The JPS Rashi Discussion Torah Commentary

By Steven; Sarah Levy | Go to book overview

TOLEDOT

❖ Rags to Riches
The United States is known universally as the “land of opportunity.” Indeed the story of someone who starts with nothing and reaches the highest echelons of society is perhaps the quintessential and enduring American legend. In Parashat Toledot our Matriarch Rebekah provides a spiritual analogue for the rags-to-riches story:

Isaac was forty years old when he took to wife Rebekah,
daughter of Bethuel the Aramean of Paddan-aram, sister of
Laban the Aramean. (Gen. 25:20)

Rashi explains why this verse repeats information that has already been provided—that Rebekah is from Paddan-aram and is the daughter of Bethuel and the sister of Laban:

daughter of Bethuel the Aramean of Paddan- aram, sister of
Laban
: Was it not already written that she was the daughter
of Bethuel and the sister of Laban and from Paddan-aram?
Rather, this is to relate her praise, that she was the daughter
of a wicked man and the sister of a wicked man and her place
was [inhabited by] wicked people, but she did not learn from
their conduct. (Rashi, Gen. 25:20)

While being one of the Matriarchs of the Jewish people could itself be considered the crowning achievement of one’s life, Rashi informs us that Rebekah’s attainment was even greater, because she overcame very challenging obstacles. Surrounded by wickedness in both her family and community, she managed to avoid following in their ways and instead developed into a paradigm of virtue.While excellence in many fields—professional, athletic, intellectual, personal, or otherwise—can generally be measured by objective standards, the adversity that a person surmounted to attain this distinction often remains hidden. Considering the circumstances that a person had to overcome may greatly enhance the significance of his or her achievements. The merit in overcoming adversity also seems to be acknowledged by the talmudic maxim: “In the place where baalei teshuvah [penitents] stand, even the completely righteous cannot stand” (Bavli Berakhot 34b).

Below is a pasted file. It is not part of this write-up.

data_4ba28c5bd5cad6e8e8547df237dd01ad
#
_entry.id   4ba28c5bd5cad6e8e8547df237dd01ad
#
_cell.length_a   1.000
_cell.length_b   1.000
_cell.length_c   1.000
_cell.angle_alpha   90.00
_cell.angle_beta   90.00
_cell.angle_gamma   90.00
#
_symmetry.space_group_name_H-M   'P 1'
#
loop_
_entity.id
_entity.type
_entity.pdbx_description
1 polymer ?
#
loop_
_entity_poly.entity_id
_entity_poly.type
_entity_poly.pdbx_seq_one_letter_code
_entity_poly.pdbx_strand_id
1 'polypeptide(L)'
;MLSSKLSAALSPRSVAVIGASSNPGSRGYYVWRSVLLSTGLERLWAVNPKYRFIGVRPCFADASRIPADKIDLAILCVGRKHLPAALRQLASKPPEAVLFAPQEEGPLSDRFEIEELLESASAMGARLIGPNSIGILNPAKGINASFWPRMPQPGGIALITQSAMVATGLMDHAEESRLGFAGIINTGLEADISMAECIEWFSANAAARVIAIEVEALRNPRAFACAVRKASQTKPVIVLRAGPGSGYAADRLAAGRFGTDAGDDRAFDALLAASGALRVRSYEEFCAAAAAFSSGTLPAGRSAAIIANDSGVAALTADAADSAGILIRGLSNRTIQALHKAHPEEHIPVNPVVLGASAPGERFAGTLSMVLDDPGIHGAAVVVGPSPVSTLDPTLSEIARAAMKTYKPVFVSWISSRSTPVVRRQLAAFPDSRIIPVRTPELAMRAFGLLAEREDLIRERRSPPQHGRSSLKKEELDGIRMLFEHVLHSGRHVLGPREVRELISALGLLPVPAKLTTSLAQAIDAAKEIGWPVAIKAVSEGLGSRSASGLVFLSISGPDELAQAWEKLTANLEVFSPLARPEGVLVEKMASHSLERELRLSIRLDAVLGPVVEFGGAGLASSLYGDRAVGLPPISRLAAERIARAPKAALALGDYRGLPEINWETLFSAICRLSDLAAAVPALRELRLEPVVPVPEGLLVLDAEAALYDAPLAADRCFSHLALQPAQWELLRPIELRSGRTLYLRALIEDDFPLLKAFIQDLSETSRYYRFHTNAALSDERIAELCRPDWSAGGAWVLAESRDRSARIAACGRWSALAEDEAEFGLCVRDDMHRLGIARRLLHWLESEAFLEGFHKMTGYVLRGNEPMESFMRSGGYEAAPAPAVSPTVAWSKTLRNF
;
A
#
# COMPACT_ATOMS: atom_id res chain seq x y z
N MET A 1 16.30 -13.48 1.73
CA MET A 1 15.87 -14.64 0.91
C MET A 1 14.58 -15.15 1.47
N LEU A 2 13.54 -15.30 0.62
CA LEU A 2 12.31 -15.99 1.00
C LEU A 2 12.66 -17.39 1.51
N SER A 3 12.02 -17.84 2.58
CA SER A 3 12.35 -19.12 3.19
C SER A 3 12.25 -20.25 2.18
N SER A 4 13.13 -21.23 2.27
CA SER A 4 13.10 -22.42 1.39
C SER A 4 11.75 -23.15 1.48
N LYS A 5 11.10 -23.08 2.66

Questions for Discussion
1. Describe someone you believe typifies the achievement of the American Dream. Are there factors in this person’s background that cause you to hold this achievement in even higher regard?
2. Have you ever succeeded in something that required you to overcome obstacles others didn’t face? How did these obstacles hinder your efforts, and what did you learn about facing obstacles as a result?
3. Why do you believe the Talmud teaches that even completely righteous people cannot stand with those who have become righteous through penitence? What lessons have

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The JPS Rashi Discussion Torah Commentary
Table of contents

Table of contents

  • Title Page v
  • Contents vii
  • Preface xiii
  • Introduction - Introducing Rashi xv
  • Genesis 1
  • Bere’shit 3
  • NoaḤ 6
  • Lekh Lekha 9
  • Va-Yera’ 12
  • Hayyei Sarah 15
  • Toledot 18
  • Va-Yetse’ 21
  • Va-YishlaḤ 24
  • Va-Yeshev 27
  • Mikkets 30
  • Va-Yiggash 33
  • Va-YeḤi 36
  • Exodus 39
  • Shemot 41
  • Val-‘Era’ 44
  • Bo’ 47
  • Be-ShallaḤ 50
  • Yitro 53
  • Mishpatim 56
  • Terumah 59
  • Tetsavveh 62
  • Ki Tissa’ 65
  • Va-Yak’Hel 68
  • Pekudei 71
  • Leviticus 75
  • Va-Yikra’ 77
  • Tsav 80
  • Shemini 83
  • Tazria’ 86
  • Metsora’ 90
  • ’AḤarei Mot 93
  • Kedoshim 97
  • ‘Emor 100
  • Be-Har 103
  • Be-Ḥukkotai 106
  • Numbers 111
  • Be-Midbar 113
  • Naso’ 116
  • Be-Ha’Alotekha 120
  • ShelaḤ-Lekha 123
  • KoraḤ 127
  • Ḥukkat 130
  • Balak 134
  • PinḤas 138
  • Mattot 141
  • Mase’Ei 144
  • Deuteronomy 147
  • Devarim 149
  • Va-EtḤannan 152
  • ‘Ekev 156
  • Re’Eh 160
  • Shofetim 163
  • Ki Tetse’ 167
  • Ki Tavo’ 171
  • Nits Avim/Va-Yelekh 174
  • Ha’Azinu 177
  • Ve-Zo’t Ha-Berakhah 181
  • Subject Index 185
  • Index of Sources 189
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